- On 8 September, HAC reported that more than 557,000 people were affected by floods in 17 out of Sudan’s 18 states.
- The states most affected by floods are Khartoum, North Darfur and Sennar, which account for 43 per cent of all people affected.
- On 7 September, the Sudan Ministry of Health reported 19 confirmed cases of vaccine-derived poliovirus in 10 states.
- The Government is planning to vaccinate 8.6 million children under five years against polio from 4 October 2020.
- COVID-19 transmissions continue and over 13,400 people had contracted the virus in the country, as of 5 September 2020.
Health ministry confirms 19 vaccine-derived polio cases in Sudan
The Federal Ministry of Health (FMoH) on 7 September 2020, reported 19 confirmed cases of vaccine-derived poliovirus (cVDPV2) in 10 states (Blue Nile, East Darfur, Gedaref, Gezira, Kassala, Red Sea, River Nile, South Darfur, West Darfur, White Nile). The first case was reported in South Darfur on 7 March and notified on 12 March 2020. A total of 320 cases of Acute Flaccid Paralysis (AFP) have been reported, of which 247 cases (77 per cent) were discarded as non-polio AFP cases, 54 cases (17 per cent) are pending classification and 19 cases (7 per cent) were cVDPV2 positive.
On 9 August 2020, FMoH notified the World Health Organisation (WHO) of the detection of a vaccine-derived polio (cVDPV2) in the country and announced an outbreak. According to the notification, the virus is genetically linked with Chad. The initial investigation of the two first cases indicated these cases were linked to cVDPV2s from the CHA-NDJ-1 emergence group, which was first detected in October 2019 and is currently circulating in Chad and Cameroon, WHO said last week.
As the poliovirus types detected in Sudan and Chad are genetically linked indicating cross-border spread, Sudan and Chad are working together to synchronize activities to contain the outbreaks, the UN Children's Agency (UNICEF) and WHO said.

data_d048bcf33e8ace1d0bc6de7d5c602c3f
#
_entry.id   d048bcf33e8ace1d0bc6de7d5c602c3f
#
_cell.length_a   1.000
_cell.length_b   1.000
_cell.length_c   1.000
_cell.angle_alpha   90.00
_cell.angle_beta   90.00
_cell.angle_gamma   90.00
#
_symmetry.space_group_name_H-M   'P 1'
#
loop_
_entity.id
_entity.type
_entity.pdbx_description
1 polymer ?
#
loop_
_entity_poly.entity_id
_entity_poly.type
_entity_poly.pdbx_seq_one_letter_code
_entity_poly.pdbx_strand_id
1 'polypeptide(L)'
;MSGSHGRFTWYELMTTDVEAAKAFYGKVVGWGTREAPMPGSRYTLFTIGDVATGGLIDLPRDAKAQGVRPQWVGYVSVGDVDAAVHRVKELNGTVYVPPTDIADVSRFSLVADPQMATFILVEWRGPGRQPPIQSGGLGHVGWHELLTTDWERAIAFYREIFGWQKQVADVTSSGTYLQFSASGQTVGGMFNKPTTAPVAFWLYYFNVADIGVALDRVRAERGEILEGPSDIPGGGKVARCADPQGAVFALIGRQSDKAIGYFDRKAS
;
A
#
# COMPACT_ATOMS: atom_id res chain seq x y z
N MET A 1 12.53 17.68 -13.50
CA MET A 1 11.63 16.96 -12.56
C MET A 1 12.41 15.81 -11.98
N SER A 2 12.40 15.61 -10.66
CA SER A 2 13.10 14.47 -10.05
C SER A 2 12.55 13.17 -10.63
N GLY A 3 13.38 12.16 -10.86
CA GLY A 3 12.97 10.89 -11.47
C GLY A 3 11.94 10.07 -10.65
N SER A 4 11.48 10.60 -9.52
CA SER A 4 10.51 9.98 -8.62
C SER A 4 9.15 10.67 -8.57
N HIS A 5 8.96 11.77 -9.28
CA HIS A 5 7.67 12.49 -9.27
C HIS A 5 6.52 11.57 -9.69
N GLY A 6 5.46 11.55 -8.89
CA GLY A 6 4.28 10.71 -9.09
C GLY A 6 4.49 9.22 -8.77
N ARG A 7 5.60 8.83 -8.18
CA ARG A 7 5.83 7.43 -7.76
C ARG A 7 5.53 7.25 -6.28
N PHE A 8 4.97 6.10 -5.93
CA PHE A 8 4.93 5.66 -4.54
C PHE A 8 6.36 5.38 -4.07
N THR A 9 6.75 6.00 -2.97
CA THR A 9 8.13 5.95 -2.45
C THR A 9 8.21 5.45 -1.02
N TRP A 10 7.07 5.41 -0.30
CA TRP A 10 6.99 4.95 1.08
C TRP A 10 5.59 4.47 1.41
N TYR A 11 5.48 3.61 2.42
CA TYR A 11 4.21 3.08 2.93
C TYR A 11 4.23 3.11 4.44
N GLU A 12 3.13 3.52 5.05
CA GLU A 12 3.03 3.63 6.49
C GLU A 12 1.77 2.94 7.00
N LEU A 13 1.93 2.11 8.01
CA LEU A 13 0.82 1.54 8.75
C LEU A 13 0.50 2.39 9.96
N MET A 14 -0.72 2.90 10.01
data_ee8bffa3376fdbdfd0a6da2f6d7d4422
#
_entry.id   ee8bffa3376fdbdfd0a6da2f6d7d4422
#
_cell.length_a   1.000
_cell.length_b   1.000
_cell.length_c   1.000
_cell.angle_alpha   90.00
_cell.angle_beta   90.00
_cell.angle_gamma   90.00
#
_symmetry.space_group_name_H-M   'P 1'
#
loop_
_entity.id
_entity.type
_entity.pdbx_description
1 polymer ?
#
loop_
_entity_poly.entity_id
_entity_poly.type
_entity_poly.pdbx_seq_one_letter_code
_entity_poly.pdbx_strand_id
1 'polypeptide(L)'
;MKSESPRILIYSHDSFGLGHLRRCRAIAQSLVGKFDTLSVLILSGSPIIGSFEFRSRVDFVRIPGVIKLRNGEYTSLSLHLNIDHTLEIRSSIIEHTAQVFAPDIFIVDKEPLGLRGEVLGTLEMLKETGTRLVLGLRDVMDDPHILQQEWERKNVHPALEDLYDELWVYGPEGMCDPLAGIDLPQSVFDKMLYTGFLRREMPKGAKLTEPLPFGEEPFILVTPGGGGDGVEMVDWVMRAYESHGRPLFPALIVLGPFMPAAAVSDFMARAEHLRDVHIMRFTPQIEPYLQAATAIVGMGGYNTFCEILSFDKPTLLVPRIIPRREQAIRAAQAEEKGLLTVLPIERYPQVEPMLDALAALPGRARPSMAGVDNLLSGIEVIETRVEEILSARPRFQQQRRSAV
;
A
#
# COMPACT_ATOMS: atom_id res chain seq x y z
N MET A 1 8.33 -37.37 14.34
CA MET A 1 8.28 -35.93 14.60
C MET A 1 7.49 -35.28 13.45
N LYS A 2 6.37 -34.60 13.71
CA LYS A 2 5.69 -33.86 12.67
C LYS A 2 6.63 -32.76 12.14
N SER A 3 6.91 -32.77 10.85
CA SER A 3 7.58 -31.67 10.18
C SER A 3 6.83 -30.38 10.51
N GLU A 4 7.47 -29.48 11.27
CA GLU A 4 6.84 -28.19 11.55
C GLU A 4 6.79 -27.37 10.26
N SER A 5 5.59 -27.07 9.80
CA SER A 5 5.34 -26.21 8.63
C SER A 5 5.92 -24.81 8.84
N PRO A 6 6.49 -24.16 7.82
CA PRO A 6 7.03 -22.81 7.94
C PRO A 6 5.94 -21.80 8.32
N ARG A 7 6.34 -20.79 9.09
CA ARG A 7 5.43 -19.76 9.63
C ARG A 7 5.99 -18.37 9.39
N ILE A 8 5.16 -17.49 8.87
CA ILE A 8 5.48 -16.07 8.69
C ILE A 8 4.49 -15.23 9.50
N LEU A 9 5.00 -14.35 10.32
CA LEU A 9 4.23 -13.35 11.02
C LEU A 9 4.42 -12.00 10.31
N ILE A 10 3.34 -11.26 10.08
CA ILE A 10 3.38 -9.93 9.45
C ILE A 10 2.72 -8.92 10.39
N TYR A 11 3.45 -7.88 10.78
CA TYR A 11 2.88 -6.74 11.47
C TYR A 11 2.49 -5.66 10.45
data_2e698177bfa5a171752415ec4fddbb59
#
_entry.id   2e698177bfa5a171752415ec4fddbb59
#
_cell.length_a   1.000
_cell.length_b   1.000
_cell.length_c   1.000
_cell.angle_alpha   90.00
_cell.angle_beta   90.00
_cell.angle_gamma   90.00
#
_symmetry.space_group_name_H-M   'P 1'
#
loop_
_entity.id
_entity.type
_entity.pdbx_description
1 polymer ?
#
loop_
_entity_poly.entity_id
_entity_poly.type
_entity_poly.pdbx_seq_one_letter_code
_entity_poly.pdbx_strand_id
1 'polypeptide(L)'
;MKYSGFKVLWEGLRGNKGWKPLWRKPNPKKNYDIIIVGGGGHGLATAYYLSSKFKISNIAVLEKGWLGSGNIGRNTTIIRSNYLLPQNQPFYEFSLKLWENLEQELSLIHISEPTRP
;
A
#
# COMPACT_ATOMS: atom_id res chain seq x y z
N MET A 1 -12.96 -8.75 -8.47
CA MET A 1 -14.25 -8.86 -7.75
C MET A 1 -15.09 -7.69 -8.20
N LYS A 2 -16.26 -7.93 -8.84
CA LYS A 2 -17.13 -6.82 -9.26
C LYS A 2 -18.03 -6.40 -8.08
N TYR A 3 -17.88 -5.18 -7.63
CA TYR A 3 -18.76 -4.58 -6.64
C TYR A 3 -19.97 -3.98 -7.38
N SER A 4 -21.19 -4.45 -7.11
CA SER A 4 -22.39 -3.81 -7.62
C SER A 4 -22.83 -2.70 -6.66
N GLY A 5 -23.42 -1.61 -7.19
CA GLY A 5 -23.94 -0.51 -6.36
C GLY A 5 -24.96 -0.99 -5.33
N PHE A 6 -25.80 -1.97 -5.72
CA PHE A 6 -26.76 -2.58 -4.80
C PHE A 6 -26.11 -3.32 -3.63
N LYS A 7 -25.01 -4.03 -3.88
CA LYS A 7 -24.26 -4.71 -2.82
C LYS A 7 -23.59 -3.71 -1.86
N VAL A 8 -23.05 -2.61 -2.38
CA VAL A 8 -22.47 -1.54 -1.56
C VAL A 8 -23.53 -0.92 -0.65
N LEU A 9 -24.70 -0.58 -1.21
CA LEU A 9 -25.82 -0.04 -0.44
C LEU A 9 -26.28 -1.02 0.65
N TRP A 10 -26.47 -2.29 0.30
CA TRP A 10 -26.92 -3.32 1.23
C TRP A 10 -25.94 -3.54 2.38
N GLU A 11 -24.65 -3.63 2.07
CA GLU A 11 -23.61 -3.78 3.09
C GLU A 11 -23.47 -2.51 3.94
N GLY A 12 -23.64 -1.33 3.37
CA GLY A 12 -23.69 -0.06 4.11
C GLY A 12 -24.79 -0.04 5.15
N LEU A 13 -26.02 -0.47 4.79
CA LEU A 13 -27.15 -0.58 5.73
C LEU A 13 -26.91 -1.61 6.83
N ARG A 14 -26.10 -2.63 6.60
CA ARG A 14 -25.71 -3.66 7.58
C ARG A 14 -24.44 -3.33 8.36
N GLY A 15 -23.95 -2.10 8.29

AFP is a neurological condition characterized by weakness or paralysis and reduced muscle tone. The term acute flaccid paralysis (AFP) is often used to describe an instance with a sudden onset, as might be found with polio. AFP is the most common sign of acute polio and used for surveillance during polio outbreaks.
Routine vaccination coverage during 2020 has declined compared with 2019 because of programmatic issues and the impact of COVID-19 containment measures, according to FMoH. The immunization trend started to improve in June 2020 and accelerated routine vaccination started on 26 August 2020. The government is planning two rounds of national vaccination campaigns targeting 8.6 million children under five years of age to ensure they are protected against polio. The first round will start on 4 October and the second round will take place during the first week of November.
UNICEF and WHO will support the government's response to the polio outbreak.
Sudan's last reported wild poliovirus case was in March 2009 and the country was announced polio-free in 2015 by WHO. However, the country has been considered at high risk for importation of polioviruses for several years due to a decline in population immunity resulting from insecurity and conflict in certain areas.
According to WHO, polio is a highly infectious viral disease that largely affects children under 5 years of age. The virus is transmitted person-to-person mainly through the faecal-oral route or, less frequently, by a common vehicle (e.g. contaminated water or food) and multiplies in the intestine, from where it can invade the nervous system and cause paralysis.
As for the vaccine-derived poliovirus, it can occur in the following situations, WHO explains. Oral polio vaccine (OPV) contains an attenuated (weakened) vaccine-virus, activating an immune response in the body. When a child is immunized with OPV, the weakened vaccine-virus replicates in the intestine for a limited period, with the body developing immunity by building up antibodies. During this time, the vaccine-virus is also excreted. In areas of inadequate sanitation, this excreted vaccine-virus can spread in the immediate community (and this can offer protection to other children through 'passive' immunization), before eventually dying out.
On rare occasions, if a population is seriously under-immunised, an excreted vaccine-virus can continue to circulate for an extended period. The longer it is allowed to survive, the more genetic changes it undergoes. In very rare instances, the vaccine-virus can genetically change into a form that can paralyse -- this is what is known as a circulating vaccine-derived poliovirus (cVDPV), according to WHO.
- UN Office for the Coordination of Humanitarian Affairs
- To learn more about OCHA's activities, please visit https://www.unocha.org/.